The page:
Another aspect to food security is the protection of Metchosin's shoreline. Many forage fish, who make up a critical portion of salmonids' diets rely on pristine sand and gravel beaches for their breeding grounds. If we want to be able to fish sustainably, then shoreline protection is vitally important.

Beecher Bay/Scia'New and Metchosin Council

Beecher Bay/Scia'New and Metchosin

As Council Liaison with our neighbours and friends of Beecher Bay, I initiated council to council forums and was successful in having our two communities sign a Memorandum of Understanding that acknowledges our sincere desire to work together in harmony, for mutual benefit. We continue to meet and share our plans and concerns.

Memorandum of Understanding

Working with Councillor Mitchell, we were able to effectively lobby to have the Velodrome reopened and I will continue to work for the long term viability of Westshore Parks and Recreation, one of our regions finest assets. As Chair of the Policy Committee I have directed the development of a Board Policy Manual, so that board members all understand their duties, and responsibilities and a policy on Operational Sustainability by:
  1. Reducing greenhouse gas emissions;
  2. Reducing energy use
  3. Reducing waste generated;
  4. Improving water efficiency; and
  5. Greening the supply chain (i.e., asset and material management).

Detached Secondary Suites

As Council, we have followed the results of the referendum and allowed either a secondary suite within a home OR a detached secondary suite.

Seniors and the Differently Abled

Many seniors struggle with isolation, depression and financial security. I believe we should find ways to allow residents, not just seniors, but any resident with special needs, etc., to stay in their homes and to that end I have supported the establishment and financing of the new Seniors Information Resource Centre (SIRC).   Remaining independent and active is a critical component of maintaining the health needed to remain in your home, in your community.

Arts and Culture:

I support the arts and cultural activities in Metchosin. The Community House, the Community Hall, the new Metchosin Arts and Cultural Centre Association (MACCA) and the Metchosin Museum are important pillars in our community, bringing together people from diverse backgrounds and with many different talents and qualities that they can share with others.

I don't pretend to have all the answers, but I believe in the power of consultation and brainstorming. Getting a group of concerned citizens sitting around a table can produce new ideas and innovative solutions, it can also help develop a strong sense of shared community values.

There comes a point when tough decisions have to be made, when you've consulted and brainstormed and listened and it comes down to using your judgment to make a decision that is best for the whole community. That's what you will elect me to do.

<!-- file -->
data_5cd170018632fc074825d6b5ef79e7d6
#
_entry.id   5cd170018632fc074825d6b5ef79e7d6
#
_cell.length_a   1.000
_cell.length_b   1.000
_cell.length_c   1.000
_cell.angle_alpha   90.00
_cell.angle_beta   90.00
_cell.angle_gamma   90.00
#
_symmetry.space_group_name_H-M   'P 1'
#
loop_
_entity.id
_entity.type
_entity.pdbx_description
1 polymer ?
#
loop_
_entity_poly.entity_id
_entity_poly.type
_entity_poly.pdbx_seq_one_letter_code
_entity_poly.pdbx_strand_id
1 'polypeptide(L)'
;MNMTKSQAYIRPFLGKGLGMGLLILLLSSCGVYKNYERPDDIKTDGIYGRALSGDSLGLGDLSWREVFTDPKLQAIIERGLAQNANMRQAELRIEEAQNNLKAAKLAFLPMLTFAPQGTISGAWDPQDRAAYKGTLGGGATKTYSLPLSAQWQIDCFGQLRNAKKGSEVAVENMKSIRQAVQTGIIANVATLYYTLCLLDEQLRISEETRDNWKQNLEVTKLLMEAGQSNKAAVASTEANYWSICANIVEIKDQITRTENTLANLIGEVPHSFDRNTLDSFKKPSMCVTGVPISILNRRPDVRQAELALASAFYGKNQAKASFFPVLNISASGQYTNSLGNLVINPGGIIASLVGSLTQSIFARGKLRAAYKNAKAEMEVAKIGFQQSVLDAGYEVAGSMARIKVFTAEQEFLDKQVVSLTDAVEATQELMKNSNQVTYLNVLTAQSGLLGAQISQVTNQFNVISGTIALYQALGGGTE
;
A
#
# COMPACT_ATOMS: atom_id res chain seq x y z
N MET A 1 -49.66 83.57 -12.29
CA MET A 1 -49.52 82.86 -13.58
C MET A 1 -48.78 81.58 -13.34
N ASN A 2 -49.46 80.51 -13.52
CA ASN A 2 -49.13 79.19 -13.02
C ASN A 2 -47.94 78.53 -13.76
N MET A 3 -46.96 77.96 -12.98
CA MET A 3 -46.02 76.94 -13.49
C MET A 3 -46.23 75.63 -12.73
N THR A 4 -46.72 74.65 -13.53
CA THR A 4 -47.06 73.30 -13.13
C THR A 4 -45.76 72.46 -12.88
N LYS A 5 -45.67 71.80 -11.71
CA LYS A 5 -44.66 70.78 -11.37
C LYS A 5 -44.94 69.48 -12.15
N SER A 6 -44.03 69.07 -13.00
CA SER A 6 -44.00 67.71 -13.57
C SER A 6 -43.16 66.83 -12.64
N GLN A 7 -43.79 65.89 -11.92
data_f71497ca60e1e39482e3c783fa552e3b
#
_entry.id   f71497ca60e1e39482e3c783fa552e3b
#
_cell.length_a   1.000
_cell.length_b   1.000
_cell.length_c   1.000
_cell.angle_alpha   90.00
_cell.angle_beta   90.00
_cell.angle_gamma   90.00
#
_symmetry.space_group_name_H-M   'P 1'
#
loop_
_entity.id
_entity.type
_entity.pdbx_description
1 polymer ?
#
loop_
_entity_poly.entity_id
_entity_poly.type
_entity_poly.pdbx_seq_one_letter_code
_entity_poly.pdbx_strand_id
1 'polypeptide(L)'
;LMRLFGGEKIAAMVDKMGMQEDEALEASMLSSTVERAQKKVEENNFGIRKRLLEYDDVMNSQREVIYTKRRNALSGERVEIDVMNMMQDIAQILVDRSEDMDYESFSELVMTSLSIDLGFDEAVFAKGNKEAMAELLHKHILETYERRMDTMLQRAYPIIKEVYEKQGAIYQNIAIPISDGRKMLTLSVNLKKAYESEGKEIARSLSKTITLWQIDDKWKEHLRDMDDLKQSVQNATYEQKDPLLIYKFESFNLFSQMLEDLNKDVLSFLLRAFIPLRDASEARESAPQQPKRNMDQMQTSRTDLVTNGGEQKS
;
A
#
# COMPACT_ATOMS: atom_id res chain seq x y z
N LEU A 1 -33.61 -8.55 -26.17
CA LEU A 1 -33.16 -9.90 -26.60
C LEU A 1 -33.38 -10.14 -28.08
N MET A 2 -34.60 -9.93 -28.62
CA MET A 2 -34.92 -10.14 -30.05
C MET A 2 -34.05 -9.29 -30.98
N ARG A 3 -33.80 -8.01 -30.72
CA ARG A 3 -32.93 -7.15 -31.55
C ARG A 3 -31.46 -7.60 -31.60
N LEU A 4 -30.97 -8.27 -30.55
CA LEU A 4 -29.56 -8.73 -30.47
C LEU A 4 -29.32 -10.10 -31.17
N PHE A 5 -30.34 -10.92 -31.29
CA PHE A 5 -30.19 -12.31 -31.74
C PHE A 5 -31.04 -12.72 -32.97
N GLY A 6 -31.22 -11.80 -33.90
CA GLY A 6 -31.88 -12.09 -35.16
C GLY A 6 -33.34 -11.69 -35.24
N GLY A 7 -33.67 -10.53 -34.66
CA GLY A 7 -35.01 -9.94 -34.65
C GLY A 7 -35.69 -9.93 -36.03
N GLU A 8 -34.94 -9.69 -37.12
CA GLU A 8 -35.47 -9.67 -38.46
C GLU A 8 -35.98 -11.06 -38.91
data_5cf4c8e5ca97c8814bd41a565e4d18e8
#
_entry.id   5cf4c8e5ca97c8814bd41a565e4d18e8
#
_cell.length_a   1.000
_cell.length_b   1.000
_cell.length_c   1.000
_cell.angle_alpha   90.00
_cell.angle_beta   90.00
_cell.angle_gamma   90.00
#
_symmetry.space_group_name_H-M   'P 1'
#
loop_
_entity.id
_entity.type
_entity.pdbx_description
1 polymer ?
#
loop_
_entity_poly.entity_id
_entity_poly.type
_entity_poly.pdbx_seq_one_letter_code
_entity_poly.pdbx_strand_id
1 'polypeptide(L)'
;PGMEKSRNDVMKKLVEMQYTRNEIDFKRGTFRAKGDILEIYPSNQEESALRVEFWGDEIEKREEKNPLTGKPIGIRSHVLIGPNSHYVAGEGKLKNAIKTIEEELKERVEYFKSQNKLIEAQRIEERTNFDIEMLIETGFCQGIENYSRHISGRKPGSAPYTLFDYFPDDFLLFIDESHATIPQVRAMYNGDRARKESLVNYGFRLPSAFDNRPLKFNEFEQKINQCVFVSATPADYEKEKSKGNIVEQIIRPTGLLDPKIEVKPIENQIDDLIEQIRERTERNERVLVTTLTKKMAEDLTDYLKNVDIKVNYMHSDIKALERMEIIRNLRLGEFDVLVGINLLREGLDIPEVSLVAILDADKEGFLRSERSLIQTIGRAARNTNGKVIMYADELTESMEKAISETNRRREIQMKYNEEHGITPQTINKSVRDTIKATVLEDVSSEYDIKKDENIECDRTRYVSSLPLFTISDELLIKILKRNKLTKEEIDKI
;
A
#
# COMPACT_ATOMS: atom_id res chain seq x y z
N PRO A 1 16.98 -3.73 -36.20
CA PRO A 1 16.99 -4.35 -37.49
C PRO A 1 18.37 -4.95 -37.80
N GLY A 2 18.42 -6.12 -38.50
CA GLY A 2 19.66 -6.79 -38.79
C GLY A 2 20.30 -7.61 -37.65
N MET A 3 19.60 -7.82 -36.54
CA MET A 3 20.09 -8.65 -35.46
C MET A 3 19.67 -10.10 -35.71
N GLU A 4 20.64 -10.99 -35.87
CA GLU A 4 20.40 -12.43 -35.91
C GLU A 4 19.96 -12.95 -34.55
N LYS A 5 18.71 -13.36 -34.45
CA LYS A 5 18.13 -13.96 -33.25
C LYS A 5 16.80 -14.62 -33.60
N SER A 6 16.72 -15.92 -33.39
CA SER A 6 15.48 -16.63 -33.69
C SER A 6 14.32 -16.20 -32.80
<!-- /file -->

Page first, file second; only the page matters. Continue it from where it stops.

Thank you for the past 6 years, they have been highly instructive, endlessly fascinating and, I hope you believe I have served you well and that I might have your vote once again.

My Council Service:

Chair of Finance and Environment               5 years
Chair of Parks and Trails                              1 year
Council Liaison with MEASC (Environmental Advisory Committee) 6 years
Council Liaison with Beecher Bay/Scia'New 6 years
Library Board 6 years
Library Finance Committee (Chair)
Arts Committee 6 years
Westshore Parks and Recreation (WSPRS) Board 5 years
WSPRS Strategic Planning Committee
WSPRS Capital Planning Committee
WSPRS Finance Committee
WSPRS Policy Committee (Chair)

My Community Service:
Member of Metchosin Environmental Advisory Select Committee (MEASC) for 14 years
Pod leader while living on William Head Road
Current warden and leader of broom removal group at Devonian Regional Park for 12 years.

Author of dozens of articles for the Muse on Metchosin's natural history and other community related issues. You can read many of them on this blog.
Planted and maintain the municipal and community house gardens.
Member of the Green and Blue Spaces Strategy Committee for 3 years.
Former treasurer for the Association for the Protection of a Rural Metchosin for 3 years.
Former author and publisher of the Native Plant Study Group newsletter for 4 years (
Former Director of the Native Plant Society of BC
Former Member of the Native Plant Propagation Steering Committee of GOERT
I have organised:
Talk and Walk events (70!)
Fireproof Metchosin Day

MEASC Metchosin Day booth where we give away hundreds of native plant seedlings

Firehall Auxiliary
Orphan Garden Rescue
Metchosin Friend of the Earth Award-2002

Metchosin Volunteer of the Year Award-2006
Acorn Award-2008 (
Endangered Sharp-tailed Snake
I Walk the Talk  
In 2004 my late husband, John Webb, and myself, in partnership with Habitat Acquisition Trust and The Land Conservancy, started working towards placing a conservation covenant on our property, to ensure the long term protection of the rare and threatened ecosystems and species that call Camas Hill home. In particular the federally recognised species at risk, the sharp-tailed snakes (Contia tenuis), that reside here. This was successfully completed in August of 2007.
For further discussion, please contact me at 478-3838 or